I Theoretical and methodological approaches to the study of the ancient Andean states

Previous research on the ancient Andean states in Peru

Andean archaeology is a result of the collaboration between a diverse group of foreign and national researchers throughout its history. Because scientific archaeology was created in other “more developed” countries and imported into the Andes, there were a number of theories, concepts, categories, and methods that prejudiced our way of explaining indigenous archaeological phenomena.

As expected, the study of ancient pre-Hispanic states has not been exempted from these conceptual and methodological problems. Therefore, a brief account of this process in reference to the pre-Hispanic Andes is warranted.

It is also important to mention that although in recent decades there has been an effort to adapt foreign theories and concepts in archaeological explanations, an assessment of their relevance to the Andean situation is still needed. Because the archaeology' that takes place in the Andes is fundamentally prehistoric, it is difficult for us to understand Andean societies in their own terms.

Beyond the historical sources of the colonial era that refer to the Inca political institutions and some immediately prior to the expansion of their Empire, we cannot know how ancient people conceived of their own political formations from an emic (indigenous) perspective (Trigger 2003: 62). Obviously, there must have been a pre-Hispanic ontology and philosophy to all matters in life, including their own history. Only with the help of ethnohistory, ethnography, and anthropology is it possible to understand some elements of that precolonial perspective. However, as we shall see, the concept and political category of the state still are necessary to explain political phenomena, especially if we understand that the existence of states is a universal human institution.

This chapter will summarize the main theories, concepts, and methods used in the study of pre-Hispanic states in the Central Andes. Here we will point out the different proposals put forward by the most prominent scholars and researchers, understanding that they start from their own historical context and their conceptions of this social phenomenon.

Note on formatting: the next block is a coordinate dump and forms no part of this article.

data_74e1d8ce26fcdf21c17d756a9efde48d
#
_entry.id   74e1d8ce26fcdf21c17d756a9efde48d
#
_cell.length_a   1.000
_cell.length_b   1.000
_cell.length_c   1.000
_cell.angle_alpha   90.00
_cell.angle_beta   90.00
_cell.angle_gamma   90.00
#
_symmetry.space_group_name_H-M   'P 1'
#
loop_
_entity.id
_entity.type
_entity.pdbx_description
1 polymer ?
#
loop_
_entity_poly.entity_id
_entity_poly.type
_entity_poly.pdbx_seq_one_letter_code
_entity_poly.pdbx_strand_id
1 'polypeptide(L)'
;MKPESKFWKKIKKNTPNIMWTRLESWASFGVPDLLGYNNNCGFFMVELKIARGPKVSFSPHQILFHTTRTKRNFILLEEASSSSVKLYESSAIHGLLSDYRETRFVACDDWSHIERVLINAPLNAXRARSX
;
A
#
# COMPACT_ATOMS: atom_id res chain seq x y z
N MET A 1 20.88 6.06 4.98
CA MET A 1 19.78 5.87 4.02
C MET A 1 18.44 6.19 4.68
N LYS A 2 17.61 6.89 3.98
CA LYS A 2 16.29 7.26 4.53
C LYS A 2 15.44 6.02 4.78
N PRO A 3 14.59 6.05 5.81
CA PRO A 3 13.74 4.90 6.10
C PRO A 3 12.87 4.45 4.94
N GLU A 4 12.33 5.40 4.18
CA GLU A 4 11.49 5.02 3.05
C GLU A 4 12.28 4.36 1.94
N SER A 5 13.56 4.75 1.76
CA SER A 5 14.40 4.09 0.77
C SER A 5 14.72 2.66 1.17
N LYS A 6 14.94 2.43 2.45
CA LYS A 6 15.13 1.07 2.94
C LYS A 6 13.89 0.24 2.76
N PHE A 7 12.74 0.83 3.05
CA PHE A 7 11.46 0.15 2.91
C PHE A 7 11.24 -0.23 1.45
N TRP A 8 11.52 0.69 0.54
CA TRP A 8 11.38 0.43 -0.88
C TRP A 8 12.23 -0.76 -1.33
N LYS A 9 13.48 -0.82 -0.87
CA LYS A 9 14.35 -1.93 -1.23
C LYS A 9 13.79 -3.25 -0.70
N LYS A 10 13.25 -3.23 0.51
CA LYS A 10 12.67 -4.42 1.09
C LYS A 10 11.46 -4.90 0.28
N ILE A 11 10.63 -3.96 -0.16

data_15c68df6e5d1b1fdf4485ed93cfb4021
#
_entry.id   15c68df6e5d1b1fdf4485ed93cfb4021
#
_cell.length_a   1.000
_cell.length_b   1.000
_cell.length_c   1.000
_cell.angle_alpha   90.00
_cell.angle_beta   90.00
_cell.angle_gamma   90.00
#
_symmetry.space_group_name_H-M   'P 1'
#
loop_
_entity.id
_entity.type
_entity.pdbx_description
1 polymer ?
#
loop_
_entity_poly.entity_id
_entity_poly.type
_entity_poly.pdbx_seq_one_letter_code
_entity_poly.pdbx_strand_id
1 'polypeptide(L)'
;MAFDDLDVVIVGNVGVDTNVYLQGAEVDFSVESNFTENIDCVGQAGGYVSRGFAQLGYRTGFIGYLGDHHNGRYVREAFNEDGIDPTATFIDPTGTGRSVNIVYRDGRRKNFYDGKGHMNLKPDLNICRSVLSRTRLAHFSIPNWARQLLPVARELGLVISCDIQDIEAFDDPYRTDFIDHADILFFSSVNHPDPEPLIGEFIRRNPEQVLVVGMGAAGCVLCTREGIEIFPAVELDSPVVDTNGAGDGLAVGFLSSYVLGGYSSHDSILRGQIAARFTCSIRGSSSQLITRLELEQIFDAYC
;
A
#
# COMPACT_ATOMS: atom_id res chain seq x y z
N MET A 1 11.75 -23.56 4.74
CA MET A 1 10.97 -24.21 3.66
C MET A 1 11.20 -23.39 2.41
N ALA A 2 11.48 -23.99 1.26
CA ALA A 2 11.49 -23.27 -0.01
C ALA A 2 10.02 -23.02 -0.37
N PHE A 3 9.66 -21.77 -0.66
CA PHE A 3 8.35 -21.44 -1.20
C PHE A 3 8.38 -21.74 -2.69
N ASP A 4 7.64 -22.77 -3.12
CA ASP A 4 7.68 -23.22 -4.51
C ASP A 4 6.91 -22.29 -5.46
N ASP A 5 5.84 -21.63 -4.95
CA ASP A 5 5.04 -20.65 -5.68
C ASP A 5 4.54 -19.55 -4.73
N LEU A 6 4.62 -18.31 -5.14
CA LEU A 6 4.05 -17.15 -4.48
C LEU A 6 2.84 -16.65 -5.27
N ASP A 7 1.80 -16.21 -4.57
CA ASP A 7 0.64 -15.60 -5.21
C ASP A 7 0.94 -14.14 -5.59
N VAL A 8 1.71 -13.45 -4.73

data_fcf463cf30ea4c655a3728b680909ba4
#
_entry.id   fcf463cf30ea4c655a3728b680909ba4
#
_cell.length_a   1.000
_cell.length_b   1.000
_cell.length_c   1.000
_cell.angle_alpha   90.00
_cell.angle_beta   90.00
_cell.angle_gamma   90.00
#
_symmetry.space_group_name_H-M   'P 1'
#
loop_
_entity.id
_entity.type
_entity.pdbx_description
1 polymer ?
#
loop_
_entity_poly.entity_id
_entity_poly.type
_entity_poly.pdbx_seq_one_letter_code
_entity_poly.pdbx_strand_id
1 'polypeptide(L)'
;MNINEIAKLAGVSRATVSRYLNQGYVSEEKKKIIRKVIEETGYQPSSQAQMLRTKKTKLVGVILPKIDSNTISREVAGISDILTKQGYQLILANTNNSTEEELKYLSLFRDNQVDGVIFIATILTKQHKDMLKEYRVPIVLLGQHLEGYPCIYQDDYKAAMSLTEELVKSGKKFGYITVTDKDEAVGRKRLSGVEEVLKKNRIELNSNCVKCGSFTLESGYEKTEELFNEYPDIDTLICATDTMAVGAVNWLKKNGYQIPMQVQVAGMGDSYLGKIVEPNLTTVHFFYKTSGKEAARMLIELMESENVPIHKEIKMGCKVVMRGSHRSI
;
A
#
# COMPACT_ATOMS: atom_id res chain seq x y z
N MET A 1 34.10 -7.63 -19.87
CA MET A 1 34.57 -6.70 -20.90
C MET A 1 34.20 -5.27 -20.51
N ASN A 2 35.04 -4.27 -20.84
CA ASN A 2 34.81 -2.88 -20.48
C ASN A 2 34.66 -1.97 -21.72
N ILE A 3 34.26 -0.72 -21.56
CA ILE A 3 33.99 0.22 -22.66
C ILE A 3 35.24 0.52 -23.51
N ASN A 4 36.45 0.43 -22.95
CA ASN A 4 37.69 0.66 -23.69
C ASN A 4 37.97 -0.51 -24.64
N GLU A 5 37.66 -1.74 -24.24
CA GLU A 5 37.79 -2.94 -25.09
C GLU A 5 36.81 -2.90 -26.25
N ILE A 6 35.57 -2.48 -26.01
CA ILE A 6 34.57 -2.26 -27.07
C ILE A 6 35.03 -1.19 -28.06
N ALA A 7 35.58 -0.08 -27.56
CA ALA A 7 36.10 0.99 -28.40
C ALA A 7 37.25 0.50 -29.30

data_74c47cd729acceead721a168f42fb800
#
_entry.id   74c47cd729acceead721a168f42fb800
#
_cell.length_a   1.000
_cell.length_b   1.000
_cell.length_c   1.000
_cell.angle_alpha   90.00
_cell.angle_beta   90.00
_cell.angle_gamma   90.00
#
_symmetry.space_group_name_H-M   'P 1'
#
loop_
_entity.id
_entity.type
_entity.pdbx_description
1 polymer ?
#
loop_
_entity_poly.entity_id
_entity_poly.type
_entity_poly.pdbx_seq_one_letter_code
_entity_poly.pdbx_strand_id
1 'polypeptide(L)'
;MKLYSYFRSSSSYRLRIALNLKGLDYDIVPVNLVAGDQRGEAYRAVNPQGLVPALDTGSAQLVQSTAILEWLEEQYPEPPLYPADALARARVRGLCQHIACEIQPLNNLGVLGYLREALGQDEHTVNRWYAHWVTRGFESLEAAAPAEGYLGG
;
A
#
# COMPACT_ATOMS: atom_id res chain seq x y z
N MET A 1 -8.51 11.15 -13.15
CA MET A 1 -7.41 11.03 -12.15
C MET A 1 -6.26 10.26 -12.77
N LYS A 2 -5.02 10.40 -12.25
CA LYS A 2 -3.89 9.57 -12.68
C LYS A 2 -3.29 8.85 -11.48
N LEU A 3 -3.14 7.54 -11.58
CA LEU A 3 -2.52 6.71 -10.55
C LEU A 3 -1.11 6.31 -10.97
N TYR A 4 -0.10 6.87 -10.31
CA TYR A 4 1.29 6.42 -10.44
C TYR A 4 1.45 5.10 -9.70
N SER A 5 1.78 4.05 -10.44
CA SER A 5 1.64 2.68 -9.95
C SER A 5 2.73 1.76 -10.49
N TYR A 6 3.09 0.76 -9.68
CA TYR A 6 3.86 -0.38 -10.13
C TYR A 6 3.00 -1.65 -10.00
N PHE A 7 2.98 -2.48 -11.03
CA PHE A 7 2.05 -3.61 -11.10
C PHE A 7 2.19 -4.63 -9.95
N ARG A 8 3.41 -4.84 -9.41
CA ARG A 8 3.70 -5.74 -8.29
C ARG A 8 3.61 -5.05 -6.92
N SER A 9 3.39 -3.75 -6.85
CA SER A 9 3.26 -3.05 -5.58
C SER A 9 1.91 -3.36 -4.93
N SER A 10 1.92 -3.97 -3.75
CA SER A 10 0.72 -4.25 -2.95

The study of ancient states in the pre-Hispanic Andes

The first ethnohistorical observations of Europeans give us a good glimpse in the way that indigenous South Americans defined their own political forms. After these initial and relatively unfiltered observations, however, European intellectuals and political leaders began to “translate” these observed realities to suit their own agenda. As we will see here, understanding native indigenous political forms is problematic given the lack of precolonial written sources. We will also see how, as hegemonic visions developed in the study of human societies, they established what were the characteristics or dynamics through which societies pass. Although the authors maintain an implicit or explicit theoretical position with respect to the state, their proposals often share elements of different theories, especially the researchers who managed to escape the orthodoxy of some epistemologies.

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